She explains, “That is what school is all about. It is the interaction between student and teacher, and the student and other students.”
Unfortunately, however, these interactions are limited in a home-schooling environment.
“If you’re missing that basic component, the children do not understand how to socialize properly or attain social queues, be able to have the small inside jokes between friends, things like that,” Judy says. “She isn’t getting the interactions with other kids and different teachers and people.”
Options for parents
Many public schools have programs that adapt for students with special needs: teaching the child within a specific classroom, separating the classes into levels, sending an aid to follow the specific child, and IEPs that alter assessment methods.
According to NJ public records, more than 25% of the children in New Jersey participate in a special education program, specifically children with autism.
“A normal school day schedule in most special schools is very similar to regular schools. The children are greeted in a homeroom and start with the same academic studies,” says Sadie. The only difference is that the students attend counseling sessions; some schools also have different methods of dealing with behavior.
The school one of the twins attends practices these different methods. She attends a “special” school, where the teachers focus on the children’s behaviors and work with them not only on social behaviors, but also academics as well. These schools use many different methods, one of them being a point system.
“At Tammy’s school, she earns points throughout the day,” her mother explains. “For every thirty minutes of class, she earns five academic points and five behavioral points.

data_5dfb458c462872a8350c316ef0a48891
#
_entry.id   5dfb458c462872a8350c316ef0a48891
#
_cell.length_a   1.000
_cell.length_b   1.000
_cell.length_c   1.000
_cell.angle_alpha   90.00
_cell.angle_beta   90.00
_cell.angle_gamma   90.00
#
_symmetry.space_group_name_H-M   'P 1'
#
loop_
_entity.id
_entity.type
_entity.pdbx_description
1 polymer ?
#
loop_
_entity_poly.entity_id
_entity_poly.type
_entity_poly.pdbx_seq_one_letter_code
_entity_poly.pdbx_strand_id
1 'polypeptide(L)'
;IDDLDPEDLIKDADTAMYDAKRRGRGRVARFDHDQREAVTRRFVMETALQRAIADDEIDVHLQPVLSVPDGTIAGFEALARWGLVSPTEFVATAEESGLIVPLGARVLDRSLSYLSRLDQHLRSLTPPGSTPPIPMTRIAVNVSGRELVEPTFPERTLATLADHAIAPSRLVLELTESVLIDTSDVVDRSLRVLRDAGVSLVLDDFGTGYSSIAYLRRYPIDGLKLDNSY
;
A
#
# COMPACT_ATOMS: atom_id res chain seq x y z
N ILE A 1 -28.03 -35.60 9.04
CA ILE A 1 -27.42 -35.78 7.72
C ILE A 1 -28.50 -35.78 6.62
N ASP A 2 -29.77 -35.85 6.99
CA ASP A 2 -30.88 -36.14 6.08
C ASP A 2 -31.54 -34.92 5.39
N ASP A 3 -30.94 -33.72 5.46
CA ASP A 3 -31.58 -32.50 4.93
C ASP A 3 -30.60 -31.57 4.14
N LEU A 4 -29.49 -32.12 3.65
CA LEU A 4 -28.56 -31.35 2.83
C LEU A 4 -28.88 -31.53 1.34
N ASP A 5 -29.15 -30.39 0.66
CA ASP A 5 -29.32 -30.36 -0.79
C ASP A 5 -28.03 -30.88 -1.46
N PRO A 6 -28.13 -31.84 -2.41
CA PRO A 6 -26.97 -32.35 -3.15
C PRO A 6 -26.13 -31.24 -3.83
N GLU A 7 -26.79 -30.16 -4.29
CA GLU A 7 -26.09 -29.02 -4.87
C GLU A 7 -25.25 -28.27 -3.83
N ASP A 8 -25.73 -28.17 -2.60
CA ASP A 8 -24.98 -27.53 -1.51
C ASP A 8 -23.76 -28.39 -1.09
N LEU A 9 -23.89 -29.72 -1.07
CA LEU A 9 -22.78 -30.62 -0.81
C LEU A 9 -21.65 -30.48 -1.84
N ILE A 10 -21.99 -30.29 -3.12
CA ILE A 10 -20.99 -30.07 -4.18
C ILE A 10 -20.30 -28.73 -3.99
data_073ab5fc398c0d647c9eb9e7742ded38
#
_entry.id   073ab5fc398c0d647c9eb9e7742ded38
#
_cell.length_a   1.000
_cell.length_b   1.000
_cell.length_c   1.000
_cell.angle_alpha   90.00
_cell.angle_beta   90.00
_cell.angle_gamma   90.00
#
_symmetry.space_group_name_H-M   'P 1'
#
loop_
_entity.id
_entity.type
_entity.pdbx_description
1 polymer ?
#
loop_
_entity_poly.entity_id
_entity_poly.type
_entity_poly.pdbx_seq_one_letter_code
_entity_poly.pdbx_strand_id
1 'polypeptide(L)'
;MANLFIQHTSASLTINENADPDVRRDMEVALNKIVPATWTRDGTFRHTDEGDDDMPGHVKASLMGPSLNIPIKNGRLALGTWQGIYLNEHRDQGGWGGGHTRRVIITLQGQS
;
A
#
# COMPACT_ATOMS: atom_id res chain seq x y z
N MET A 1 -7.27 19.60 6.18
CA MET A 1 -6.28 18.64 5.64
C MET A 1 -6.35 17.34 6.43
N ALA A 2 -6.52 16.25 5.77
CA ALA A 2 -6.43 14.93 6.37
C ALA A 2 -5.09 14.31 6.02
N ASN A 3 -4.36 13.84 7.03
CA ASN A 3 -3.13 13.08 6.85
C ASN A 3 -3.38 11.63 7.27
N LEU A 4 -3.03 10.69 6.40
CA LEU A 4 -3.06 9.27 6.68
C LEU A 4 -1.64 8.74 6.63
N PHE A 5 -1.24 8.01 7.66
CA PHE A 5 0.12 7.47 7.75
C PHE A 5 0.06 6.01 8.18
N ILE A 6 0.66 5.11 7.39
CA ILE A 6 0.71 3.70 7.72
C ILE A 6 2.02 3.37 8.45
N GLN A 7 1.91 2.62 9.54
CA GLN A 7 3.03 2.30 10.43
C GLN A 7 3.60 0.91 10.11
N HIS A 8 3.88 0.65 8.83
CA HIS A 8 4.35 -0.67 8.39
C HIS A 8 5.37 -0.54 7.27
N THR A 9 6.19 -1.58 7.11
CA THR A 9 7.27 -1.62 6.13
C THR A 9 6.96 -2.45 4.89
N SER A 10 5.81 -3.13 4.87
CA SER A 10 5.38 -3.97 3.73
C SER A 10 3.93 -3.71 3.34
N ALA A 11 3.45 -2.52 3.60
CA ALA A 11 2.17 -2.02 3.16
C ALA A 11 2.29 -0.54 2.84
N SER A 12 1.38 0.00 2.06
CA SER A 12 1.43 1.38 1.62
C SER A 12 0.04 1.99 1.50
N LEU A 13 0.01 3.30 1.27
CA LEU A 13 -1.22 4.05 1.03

These points work. Tammy then has a chance to visit her school store and redeem her accumulated points.
“The point system is designed to give them [students] an incentive to do their school work and behave appropriate,” Sadie Somar explains.
Both low and high functioning children have adapted to this method in their homes, as well.
“My kids love the point system. They do their chores and then they get a prize. Whether it’s a small toy for the younger kids or an allowance for my older kids, they love knowing their hard work is being rewarded,” states Mariana Tavern, mother of two.
Yet not all parents agree with the point system method.
“No. My children do their chores because they have to help out. I don’t believe in bribing my children to do house work they should already do on their own,” says a working mother who resides with her family in a neighboring town.
Remy and Tammy, the twins, have two younger siblings: an eight year old and a one year old.
“[The younger siblings] are influenced by their older sister’s behavior. Their role model is not a typical model,” says Sadie.
Many schools, too, do not know how to react to the behaviors of a special needs child and many of the aids sent to shadow these students have little training with special education students. Perhaps that explains the difficult choice many parents face when deciding where to educate students with special needs.
Parents, much like Sadie Somar, are confused and frustrated about where to send their kids to school.
“I feel powerless in my children’s education,” repeats Sadie Somar with a frown. She looks at her kids sitting on the couch, playing around.
*Names have been changed in order to protect the identity of the people featured in this article.